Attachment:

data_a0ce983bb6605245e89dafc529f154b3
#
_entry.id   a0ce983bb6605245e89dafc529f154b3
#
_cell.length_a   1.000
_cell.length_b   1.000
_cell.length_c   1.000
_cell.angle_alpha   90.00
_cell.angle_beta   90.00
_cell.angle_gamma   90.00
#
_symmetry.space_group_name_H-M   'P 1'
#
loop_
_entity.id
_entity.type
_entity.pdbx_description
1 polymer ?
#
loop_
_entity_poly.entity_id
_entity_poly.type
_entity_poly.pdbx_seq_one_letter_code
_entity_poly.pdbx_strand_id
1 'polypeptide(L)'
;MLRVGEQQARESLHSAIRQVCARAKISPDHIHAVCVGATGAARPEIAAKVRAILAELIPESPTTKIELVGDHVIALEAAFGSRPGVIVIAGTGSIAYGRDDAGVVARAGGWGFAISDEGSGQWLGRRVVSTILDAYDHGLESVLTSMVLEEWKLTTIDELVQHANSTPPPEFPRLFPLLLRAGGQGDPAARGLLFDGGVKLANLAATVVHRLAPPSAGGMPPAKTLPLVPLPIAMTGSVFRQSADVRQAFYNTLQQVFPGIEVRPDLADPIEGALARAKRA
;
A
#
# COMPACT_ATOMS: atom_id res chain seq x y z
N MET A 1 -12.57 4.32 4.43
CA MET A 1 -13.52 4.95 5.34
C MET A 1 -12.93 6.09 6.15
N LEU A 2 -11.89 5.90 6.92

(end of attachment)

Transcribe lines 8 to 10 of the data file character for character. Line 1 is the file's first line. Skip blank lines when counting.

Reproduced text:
_cell.angle_alpha   90.00
_cell.angle_beta   90.00
_cell.angle_gamma   90.00